HIROSHIMA, Japan — Ukraine’s President Volodomyr Zelenskyy touched down in Japan Saturday for diplomatic talks with the leaders of the seven industrial nations, hours after President Joe Biden and his allies announced a slew of new sanctions designed to impede Russia’s ability to prolong the war.
“Important meetings with partners and friends of Ukraine,” Zelenskyy tweeted upon his arrival at Hiroshima Airport on plane provided by France. “Security and enhanced cooperation for our victory. Peace will become closer today.”
Wearing his trademark green military fatigues, he shook hands with officials before he was whisked off to the G7 summit, where he met with several heads of state, including British Prime Minister Rishi Sunak and French President Emmanuel Macron. He was also expected to meet with President Joe Biden and deliver a speech.
Also on the agenda is a tour of a Hiroshima museum dedicated to the atomic bomb attack that leveled the city at the end of World War II. The visit to the Hiroshima Peace Memorial Museum will likely have special resonance for Zelenskyy, whose small country is at war with a nuclear-armed power.
In the run-up to the three-day event, participants had expected the Ukrainian leader to appear at least virtually. Until Friday, there had been no confirmation that Zelenskyy would make the potentially dangerous trip from Kyiv, the farthest he has traveled from his country since last year’s invasion.
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He landed hours after the U.S. agreed to allow training on American-made F-16 fighter jets, laying the groundwork for their eventual transfer to Ukraine.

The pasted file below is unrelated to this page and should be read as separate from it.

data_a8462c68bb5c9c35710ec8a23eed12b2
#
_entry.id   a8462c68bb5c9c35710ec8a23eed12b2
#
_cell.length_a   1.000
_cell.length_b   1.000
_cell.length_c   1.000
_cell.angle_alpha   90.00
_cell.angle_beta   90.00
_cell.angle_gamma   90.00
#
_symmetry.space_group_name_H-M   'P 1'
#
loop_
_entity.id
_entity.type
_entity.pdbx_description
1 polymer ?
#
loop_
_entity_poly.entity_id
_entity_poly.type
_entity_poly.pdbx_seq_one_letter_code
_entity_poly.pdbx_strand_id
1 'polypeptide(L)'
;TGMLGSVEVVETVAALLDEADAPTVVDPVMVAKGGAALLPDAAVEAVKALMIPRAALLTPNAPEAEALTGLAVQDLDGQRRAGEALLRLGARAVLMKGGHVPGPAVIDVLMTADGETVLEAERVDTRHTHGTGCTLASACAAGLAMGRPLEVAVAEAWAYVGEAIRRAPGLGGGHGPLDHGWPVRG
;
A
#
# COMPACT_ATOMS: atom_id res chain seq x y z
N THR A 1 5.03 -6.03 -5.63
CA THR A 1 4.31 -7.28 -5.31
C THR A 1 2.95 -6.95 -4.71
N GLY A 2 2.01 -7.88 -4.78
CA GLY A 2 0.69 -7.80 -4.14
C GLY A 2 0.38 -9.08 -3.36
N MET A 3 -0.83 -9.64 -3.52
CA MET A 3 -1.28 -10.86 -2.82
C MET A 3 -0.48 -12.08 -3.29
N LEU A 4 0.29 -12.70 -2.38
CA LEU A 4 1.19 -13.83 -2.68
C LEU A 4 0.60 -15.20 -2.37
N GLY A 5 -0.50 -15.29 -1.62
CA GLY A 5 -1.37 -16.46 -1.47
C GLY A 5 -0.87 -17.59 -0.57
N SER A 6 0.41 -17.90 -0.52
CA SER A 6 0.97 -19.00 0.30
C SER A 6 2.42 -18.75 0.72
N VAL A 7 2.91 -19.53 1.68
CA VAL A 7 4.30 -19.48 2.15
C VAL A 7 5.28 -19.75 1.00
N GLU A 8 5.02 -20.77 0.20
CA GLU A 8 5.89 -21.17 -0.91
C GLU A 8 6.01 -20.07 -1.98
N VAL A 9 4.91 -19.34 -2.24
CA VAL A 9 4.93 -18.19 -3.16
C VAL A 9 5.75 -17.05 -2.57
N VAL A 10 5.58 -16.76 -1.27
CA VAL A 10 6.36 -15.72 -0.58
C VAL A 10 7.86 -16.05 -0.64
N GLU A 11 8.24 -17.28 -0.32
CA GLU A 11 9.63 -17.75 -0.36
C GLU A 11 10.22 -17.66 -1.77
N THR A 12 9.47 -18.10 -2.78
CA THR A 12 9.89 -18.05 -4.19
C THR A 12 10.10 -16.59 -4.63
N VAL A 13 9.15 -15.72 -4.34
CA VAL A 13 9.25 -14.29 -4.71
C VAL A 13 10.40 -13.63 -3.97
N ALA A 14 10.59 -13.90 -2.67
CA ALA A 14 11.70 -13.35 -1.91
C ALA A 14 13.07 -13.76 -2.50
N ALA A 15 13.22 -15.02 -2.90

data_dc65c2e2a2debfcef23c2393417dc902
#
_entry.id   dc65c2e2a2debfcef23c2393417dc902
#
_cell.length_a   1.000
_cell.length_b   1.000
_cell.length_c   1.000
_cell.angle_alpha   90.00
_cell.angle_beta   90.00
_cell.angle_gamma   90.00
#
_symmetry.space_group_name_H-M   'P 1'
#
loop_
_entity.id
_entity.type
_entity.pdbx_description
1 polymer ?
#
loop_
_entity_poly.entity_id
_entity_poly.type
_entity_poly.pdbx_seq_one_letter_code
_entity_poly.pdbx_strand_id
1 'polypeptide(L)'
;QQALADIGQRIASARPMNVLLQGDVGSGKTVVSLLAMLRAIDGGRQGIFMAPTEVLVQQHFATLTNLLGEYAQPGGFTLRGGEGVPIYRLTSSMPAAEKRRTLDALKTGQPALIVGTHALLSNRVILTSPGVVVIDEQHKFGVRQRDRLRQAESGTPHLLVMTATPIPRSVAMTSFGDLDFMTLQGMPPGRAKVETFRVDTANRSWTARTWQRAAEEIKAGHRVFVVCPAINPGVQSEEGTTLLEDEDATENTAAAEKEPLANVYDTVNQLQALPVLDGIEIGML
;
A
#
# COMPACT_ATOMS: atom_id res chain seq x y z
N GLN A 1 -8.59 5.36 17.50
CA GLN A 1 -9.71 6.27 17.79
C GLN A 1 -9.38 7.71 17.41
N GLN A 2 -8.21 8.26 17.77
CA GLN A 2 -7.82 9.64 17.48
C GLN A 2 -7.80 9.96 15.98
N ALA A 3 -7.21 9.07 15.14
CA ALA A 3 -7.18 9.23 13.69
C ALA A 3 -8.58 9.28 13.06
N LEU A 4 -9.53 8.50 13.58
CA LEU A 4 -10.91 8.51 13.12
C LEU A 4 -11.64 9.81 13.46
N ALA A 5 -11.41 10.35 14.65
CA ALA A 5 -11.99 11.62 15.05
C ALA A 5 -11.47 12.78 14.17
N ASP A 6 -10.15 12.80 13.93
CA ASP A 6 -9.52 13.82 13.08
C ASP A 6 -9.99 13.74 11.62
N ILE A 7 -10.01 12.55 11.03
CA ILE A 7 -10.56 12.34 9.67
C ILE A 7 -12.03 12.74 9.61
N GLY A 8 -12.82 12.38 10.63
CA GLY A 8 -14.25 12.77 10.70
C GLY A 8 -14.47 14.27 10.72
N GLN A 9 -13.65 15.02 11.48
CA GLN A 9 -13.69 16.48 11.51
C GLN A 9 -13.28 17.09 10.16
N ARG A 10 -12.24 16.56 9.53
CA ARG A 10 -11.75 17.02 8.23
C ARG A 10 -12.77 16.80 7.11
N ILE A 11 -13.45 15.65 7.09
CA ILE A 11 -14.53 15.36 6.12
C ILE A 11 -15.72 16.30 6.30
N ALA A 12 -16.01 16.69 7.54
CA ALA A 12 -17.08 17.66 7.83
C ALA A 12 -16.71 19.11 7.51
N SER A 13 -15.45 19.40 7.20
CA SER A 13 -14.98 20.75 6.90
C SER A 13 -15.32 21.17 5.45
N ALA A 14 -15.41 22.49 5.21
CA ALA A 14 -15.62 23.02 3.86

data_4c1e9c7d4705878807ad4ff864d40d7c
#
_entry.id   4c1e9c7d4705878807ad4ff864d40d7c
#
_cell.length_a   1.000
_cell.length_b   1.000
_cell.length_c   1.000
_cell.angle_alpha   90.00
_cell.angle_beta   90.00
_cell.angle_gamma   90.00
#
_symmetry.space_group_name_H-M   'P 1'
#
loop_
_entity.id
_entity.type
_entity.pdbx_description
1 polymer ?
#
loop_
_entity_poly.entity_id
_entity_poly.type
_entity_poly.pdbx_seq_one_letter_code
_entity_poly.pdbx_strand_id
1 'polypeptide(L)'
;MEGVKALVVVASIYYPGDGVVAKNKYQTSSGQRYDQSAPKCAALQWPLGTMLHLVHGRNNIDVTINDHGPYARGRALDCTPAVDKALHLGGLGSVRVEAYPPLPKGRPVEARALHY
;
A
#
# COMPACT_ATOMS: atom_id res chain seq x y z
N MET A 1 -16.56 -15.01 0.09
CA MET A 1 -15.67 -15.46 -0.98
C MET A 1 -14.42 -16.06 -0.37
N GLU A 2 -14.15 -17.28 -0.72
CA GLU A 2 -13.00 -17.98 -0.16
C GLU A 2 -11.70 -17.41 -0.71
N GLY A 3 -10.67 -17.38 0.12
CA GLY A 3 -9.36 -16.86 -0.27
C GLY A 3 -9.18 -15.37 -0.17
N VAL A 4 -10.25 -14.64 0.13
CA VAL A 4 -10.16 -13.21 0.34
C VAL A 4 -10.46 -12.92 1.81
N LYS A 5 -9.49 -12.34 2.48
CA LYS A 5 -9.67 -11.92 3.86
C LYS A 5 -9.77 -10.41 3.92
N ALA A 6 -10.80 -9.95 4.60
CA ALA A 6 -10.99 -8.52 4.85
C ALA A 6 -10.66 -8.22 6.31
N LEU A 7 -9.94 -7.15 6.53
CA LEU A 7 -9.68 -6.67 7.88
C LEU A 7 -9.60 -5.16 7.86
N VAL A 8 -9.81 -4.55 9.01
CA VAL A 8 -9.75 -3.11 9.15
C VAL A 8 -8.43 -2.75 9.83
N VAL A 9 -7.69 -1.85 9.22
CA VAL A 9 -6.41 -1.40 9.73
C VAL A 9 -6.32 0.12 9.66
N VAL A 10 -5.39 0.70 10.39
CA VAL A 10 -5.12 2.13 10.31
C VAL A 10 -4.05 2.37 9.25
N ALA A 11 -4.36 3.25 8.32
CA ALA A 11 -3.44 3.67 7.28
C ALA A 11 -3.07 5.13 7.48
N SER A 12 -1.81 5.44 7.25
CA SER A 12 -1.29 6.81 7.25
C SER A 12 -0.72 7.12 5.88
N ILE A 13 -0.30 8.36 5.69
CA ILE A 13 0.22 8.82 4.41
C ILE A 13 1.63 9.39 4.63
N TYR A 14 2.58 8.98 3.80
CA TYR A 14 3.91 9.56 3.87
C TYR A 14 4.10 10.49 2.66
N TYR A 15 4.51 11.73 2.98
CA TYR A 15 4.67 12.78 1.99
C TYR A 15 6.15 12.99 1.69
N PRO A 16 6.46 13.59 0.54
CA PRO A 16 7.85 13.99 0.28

White House national security adviser Jake Sullivan later told reporters in Japan that Biden had shared plans with G7 allies — Japan, Germany, France, Britain, Italy and Canada — to supply the aircraft.
“Over the past few months, we and our allies and partners have really focused on providing Ukraine with the systems, weapons and training that it needs to be able to conduct effective offensive operations this spring and summer,” Sullivan said.
“We have delivered what we promised, we have given Ukraine what it needs based on close consultations between our military and theirs, and now, we have turned to discussions about improving the Ukrainian air force as part of our long-term commitment to Ukraine self defense.”
Sullivan suggested that the fighter jets were part of that commitment, and that as the training unfolds in the coming months, the United States would work with allies to determine details about delivery of the jets, including how many would be sent.
The timing for when Ukraine will receive the fighter jets — and which countries will provide them — remains unclear, but a senior Biden administration official told NBC News Friday the planes would not be used for Ukraine’s upcoming counteroffensive against Russia.
Sullivan also told reporters that he believed it was “a safe bet” that Biden would meet with Zelenskyy at the summit.
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The G7 vowed to intensify the pressure on Russia in a joint statement Saturday.
“Russia’s brutal war of aggression represents a threat to the whole world in breach of fundamental norms, rules and principles of the international community. We reaffirm our unwavering support for Ukraine for as long as it takes to bring a comprehensive, just and lasting peace,” it said.
Russia is now the most-sanctioned country in the world, and the latest measures aimed at Moscow include tighter restrictions on previously sanctioned people and firms involved in the war effort.
“Our support for Ukraine will not waver,” the statement said. The G7 leaders also vowed “to stand together against Russia’s illegal, unjustifiable and unprovoked war of aggression against Ukraine.
“Russia started this war and can end this war,” they said.
Peter Nicholas reported from Hiroshima and Leila Sackur from London.